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Tennessee’s New Anti-Crime Legislation

As new bills are submitted and updates are made to existing laws, the consequences and penalties for various offenses are constantly evolving and changing. As of January 1, 2017, the state of Tennessee enacted several new laws that can have a major impact on your sentence if you are convicted of a serious violent crime. We have prepared this guide to detail the changes that have been made.

According to The Chattanoogan, the new laws were created in an effort to reduce crime and keep citizens safer by inflicting harsher punishments for the most serious offenses. Under the new laws, you may be sent to prison for 90 days and issued a Class E felony if you are convicted of a third or subsequent charge for domestic violence. The law previously only allowed a misdemeanor charge in addition to jail time.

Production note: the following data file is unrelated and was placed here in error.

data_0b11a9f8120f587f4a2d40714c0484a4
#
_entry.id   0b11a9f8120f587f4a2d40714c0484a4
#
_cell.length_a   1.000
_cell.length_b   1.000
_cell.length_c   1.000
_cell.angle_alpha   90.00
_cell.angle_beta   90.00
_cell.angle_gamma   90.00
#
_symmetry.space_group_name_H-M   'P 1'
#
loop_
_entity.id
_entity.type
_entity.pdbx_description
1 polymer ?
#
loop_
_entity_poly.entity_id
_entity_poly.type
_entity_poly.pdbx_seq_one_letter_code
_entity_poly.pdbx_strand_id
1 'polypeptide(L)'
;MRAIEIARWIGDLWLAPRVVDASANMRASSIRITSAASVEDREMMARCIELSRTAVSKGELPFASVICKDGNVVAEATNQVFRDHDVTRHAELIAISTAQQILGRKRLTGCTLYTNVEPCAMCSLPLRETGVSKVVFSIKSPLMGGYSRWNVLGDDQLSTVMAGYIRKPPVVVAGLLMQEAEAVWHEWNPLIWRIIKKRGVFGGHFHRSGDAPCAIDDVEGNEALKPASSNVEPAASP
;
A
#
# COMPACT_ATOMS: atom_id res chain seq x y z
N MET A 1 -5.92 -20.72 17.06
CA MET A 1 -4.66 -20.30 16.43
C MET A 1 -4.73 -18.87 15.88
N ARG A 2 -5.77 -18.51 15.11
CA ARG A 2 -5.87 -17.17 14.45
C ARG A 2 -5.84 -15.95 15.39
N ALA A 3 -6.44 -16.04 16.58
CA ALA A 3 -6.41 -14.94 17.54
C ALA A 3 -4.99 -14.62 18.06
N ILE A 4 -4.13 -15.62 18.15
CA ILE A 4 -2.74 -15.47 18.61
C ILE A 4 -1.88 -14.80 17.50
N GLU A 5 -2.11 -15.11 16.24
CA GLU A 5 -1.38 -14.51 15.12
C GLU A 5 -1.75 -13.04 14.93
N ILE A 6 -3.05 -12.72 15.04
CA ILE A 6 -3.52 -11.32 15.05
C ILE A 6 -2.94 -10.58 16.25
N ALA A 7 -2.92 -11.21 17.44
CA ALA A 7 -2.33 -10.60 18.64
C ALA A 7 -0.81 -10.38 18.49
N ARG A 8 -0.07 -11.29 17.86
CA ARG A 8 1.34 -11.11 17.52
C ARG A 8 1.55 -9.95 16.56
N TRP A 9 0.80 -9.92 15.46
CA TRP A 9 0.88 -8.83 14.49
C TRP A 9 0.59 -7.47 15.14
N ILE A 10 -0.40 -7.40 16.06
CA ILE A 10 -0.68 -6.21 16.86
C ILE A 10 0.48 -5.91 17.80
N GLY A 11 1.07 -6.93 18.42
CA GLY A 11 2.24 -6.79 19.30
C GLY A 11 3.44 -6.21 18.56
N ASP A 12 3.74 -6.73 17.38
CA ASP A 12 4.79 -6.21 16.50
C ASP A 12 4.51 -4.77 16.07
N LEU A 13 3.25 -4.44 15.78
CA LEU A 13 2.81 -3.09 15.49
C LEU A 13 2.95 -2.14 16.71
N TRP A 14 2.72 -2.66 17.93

Charges for aggravated burglary have also increased. You can now receive a minimum period of incarceration at 85 percent if you are convicted of the crime for a third or subsequent time. Lawmakers feel that longer prison terms will keep repeat offenders from breaking and entering homes as frequently and provide more protection to homeowners.

Drug traffickers have also been given increased sentences. If you are convicted of distributing, manufacturing or selling controlled substances, you can be given a Class A, B or C felony. To learn more about the consequences and penalties that may be given if you are convicted of a serious crime in Tennessee, please visit our web page.